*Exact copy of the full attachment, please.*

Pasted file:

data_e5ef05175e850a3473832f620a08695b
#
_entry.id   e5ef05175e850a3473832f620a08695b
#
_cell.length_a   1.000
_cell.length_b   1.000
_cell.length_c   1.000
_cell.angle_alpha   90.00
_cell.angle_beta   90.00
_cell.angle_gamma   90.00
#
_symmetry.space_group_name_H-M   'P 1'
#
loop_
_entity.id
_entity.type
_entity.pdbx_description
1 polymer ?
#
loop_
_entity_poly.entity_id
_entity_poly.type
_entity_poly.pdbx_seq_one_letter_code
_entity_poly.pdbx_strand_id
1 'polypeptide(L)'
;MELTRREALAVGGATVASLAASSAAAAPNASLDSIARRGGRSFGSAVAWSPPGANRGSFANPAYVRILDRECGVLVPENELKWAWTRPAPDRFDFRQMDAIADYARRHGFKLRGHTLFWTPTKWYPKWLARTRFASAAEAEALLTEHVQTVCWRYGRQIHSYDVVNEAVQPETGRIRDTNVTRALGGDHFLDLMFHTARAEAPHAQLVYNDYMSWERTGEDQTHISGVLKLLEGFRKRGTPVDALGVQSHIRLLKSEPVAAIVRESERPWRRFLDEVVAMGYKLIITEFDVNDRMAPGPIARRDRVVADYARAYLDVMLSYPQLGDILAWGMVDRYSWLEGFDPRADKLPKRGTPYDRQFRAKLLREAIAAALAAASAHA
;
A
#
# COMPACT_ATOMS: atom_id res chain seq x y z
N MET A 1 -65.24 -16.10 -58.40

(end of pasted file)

data_e5ef05175e850a3473832f620a08695b
#
_entry.id   e5ef05175e850a3473832f620a08695b
#
_cell.length_a   1.000
_cell.length_b   1.000
_cell.length_c   1.000
_cell.angle_alpha   90.00
_cell.angle_beta   90.00
_cell.angle_gamma   90.00
#
_symmetry.space_group_name_H-M   'P 1'
#
loop_
_entity.id
_entity.type
_entity.pdbx_description
1 polymer ?
#
loop_
_entity_poly.entity_id
_entity_poly.type
_entity_poly.pdbx_seq_one_letter_code
_entity_poly.pdbx_strand_id
1 'polypeptide(L)'
;MELTRREALAVGGATVASLAASSAAAAPNASLDSIARRGGRSFGSAVAWSPPGANRGSFANPAYVRILDRECGVLVPENELKWAWTRPAPDRFDFRQMDAIADYARRHGFKLRGHTLFWTPTKWYPKWLARTRFASAAEAEALLTEHVQTVCWRYGRQIHSYDVVNEAVQPETGRIRDTNVTRALGGDHFLDLMFHTARAEAPHAQLVYNDYMSWERTGEDQTHISGVLKLLEGFRKRGTPVDALGVQSHIRLLKSEPVAAIVRESERPWRRFLDEVVAMGYKLIITEFDVNDRMAPGPIARRDRVVADYARAYLDVMLSYPQLGDILAWGMVDRYSWLEGFDPRADKLPKRGTPYDRQFRAKLLREAIAAALAAASAHA
;
A
#
# COMPACT_ATOMS: atom_id res chain seq x y z
N MET A 1 -65.24 -16.10 -58.40